For more than a decade, UPS has typically spent $1 billion annually on technology--that's against revenues in the last year of nearly $43 billion. The company's expensive tech price tag isn't without detractors, including investors who fret that UPS, a tightly managed company where engineers have long held sway, overly obsesses about shaving seconds off delivery times. The package-flow upgrade also netted disappointing results at about a third of its initial sites, Barnes concedes, and has rolled out more slowly than the company originally predicted. But recent results have been more consistent, and market concerns seem to be easing, helping UPS's stock to bounce back from a dip last year. The company remains cagey about the savings realized, but it has a long history of successful tech spending, says Daniel Ortwerth, an analyst with Edward Jones. "I can't imagine them overspending on this." Jindel sees other benefits, noting that UPS recently said it would deliver early-morning packages to 50 percent more ZIP codes. "They couldn't have done that without the new efficiencies," he says.
Still, the upgrade can be disruptive as processes are remade at package centers, of which the company has 1,100 across the United States. UPS drivers are also on the fourth generation of their hand-held computers since 1991--which reflects the "constructive dissatisfaction" voiced by UPS founder James Casey, who started the company in 1907 as a Seattle messenger service and built it into the world's largest delivery company. "It's a cultural issue," says Barnes, "of convincing our employees that there is always a better way of doing things."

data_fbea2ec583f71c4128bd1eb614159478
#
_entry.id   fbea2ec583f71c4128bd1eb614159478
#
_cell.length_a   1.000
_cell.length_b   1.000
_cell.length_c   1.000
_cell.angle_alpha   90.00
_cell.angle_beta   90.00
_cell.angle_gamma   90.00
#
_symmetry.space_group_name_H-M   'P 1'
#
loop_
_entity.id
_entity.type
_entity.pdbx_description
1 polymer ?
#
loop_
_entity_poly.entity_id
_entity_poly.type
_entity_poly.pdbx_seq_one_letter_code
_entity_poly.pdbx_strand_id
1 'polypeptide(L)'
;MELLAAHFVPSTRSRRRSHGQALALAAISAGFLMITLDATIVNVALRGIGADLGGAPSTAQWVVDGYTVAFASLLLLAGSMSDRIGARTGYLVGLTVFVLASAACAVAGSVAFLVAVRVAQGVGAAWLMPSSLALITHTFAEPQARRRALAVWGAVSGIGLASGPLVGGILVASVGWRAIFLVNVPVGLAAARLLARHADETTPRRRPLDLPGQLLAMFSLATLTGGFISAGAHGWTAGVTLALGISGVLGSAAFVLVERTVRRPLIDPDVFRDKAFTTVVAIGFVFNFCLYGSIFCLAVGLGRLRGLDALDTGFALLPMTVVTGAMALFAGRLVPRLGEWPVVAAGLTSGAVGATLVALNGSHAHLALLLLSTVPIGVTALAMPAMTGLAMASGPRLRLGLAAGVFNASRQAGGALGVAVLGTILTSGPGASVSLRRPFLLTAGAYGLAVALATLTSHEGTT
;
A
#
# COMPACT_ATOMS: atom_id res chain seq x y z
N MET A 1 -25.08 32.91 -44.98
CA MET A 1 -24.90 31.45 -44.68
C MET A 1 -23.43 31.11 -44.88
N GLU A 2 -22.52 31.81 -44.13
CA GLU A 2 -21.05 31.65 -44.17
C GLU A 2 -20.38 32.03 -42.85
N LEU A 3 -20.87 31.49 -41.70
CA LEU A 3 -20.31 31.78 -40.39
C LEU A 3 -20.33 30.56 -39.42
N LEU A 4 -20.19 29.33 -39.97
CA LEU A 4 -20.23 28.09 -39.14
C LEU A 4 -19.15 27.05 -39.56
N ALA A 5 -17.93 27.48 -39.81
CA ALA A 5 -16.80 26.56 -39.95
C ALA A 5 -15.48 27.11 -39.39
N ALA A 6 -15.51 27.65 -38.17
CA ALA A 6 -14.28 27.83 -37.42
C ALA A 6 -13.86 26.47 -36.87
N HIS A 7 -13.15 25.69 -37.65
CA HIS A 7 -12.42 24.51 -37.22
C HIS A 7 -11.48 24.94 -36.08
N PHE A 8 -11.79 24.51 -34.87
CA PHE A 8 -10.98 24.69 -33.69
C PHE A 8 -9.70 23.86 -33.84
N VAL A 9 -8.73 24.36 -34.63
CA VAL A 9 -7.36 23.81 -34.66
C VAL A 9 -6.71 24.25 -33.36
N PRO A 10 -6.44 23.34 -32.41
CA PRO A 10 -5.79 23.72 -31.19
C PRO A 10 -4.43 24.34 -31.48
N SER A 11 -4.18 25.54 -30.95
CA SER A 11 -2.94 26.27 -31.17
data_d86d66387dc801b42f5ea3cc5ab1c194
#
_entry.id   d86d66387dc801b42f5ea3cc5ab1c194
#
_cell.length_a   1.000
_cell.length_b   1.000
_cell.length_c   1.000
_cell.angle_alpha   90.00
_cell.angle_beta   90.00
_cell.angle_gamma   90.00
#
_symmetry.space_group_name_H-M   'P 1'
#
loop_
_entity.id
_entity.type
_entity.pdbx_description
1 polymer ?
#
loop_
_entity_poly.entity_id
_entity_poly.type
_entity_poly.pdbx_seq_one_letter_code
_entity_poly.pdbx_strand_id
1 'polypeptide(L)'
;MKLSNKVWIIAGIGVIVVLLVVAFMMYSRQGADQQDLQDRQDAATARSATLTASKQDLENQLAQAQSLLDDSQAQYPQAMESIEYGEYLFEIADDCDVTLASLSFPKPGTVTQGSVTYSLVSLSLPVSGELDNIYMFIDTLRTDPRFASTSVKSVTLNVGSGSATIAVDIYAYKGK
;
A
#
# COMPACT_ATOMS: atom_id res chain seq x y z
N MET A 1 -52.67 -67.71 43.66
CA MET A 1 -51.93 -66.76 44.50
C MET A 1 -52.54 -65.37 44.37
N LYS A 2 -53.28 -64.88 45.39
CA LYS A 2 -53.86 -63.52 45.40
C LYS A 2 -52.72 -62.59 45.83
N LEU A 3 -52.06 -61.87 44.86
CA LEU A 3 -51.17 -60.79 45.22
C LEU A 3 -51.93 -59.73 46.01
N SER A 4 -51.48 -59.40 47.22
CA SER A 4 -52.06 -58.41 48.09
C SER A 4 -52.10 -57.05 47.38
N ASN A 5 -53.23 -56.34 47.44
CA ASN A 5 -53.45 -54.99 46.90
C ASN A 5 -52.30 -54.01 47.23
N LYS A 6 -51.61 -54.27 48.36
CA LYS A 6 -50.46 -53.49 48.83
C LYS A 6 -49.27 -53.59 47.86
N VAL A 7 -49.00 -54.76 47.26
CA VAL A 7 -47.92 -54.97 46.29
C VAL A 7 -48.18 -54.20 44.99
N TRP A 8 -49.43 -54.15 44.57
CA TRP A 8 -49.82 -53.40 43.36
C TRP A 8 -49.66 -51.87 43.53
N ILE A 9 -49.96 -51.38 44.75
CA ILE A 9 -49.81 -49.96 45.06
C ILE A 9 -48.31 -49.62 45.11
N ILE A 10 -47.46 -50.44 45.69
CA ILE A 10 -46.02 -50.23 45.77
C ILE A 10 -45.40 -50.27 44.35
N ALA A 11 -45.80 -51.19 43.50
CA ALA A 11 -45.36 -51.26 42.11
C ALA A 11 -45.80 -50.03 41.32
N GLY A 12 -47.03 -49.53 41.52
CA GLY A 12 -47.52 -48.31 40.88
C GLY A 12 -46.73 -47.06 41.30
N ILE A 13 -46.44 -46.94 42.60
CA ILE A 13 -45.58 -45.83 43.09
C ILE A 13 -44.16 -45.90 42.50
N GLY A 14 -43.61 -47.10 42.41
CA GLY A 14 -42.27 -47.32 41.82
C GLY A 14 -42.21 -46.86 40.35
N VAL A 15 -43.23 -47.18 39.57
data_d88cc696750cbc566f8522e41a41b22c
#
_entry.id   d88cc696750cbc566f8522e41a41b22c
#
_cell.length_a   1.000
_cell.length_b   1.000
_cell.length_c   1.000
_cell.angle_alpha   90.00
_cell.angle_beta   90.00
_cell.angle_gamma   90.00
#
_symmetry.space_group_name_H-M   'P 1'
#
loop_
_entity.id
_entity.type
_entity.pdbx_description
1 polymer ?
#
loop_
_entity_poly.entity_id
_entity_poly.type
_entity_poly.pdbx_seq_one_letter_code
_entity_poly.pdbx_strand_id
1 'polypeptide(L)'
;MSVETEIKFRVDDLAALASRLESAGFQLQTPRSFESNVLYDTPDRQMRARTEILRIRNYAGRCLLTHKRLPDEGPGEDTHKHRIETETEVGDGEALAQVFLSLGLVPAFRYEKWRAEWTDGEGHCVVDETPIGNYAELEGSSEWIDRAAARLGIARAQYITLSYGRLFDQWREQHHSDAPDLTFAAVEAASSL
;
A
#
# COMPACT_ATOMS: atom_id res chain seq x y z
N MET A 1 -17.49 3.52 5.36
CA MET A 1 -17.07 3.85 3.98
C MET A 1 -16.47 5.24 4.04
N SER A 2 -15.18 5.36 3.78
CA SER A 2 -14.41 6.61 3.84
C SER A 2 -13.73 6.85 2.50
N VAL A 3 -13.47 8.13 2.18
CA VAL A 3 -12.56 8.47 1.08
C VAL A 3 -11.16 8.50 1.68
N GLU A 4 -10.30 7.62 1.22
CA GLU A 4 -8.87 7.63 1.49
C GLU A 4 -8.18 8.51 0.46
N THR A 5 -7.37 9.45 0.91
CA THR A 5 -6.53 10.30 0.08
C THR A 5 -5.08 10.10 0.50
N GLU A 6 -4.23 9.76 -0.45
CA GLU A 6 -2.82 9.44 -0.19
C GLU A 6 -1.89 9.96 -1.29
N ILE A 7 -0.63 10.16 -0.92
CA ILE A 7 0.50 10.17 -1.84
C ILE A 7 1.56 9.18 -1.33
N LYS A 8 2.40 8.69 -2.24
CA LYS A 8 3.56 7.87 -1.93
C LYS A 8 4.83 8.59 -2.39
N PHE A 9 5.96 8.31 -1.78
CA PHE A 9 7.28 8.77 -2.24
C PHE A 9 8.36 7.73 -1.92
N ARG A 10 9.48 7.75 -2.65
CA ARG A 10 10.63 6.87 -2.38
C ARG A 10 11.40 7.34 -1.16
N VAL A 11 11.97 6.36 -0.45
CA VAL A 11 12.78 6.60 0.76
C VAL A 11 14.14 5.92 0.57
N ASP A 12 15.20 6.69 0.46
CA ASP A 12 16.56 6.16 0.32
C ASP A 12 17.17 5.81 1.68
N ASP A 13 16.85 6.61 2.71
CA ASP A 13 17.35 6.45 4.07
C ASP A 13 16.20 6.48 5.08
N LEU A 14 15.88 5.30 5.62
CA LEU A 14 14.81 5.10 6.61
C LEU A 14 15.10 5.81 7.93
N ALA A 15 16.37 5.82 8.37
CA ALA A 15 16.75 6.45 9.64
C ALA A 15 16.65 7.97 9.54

Pushing automation to the fringes of its operations is only possible because of the mass of data that UPS computers have been collecting as parcels move through its central hubs, and thanks to advances in math and computing power. Delivery companies have become leaders in "operations research," a growing field that uses mathematical models to streamline processes, says Michael Trick of Carnegie Mellon University. "It used to be that only airlines could worry about issues like routing," he says.
Not that UPS was always at the forefront of technology. Competitors beat it to innovations like digital signatures that can show a shipper almost immediately who received a package. Bart Haberstroh, who delivers for UPS in St. Charles, Mo., a St. Louis suburb, remembers when "the joke was that the sharpest tech UPS had was a sharp pencil," he says as he wheels his brown van through familiar streets. Haberstroh has driven for more than 20 years at UPS, and he delivers in the same neighborhood in which he lives, bolstering the personal connection with customers that UPS says it values in its drivers.
Routed. Those ties get more attention now that Haberstroh has been armed with the latest software, the package-flow tech. He fumbles less for boxes in his van and no longer has to plan his route based on what he finds in the back of his van; that's done for him by a dispatcher back at his distribution center in Earth City, an industrial park in another St. Louis suburb.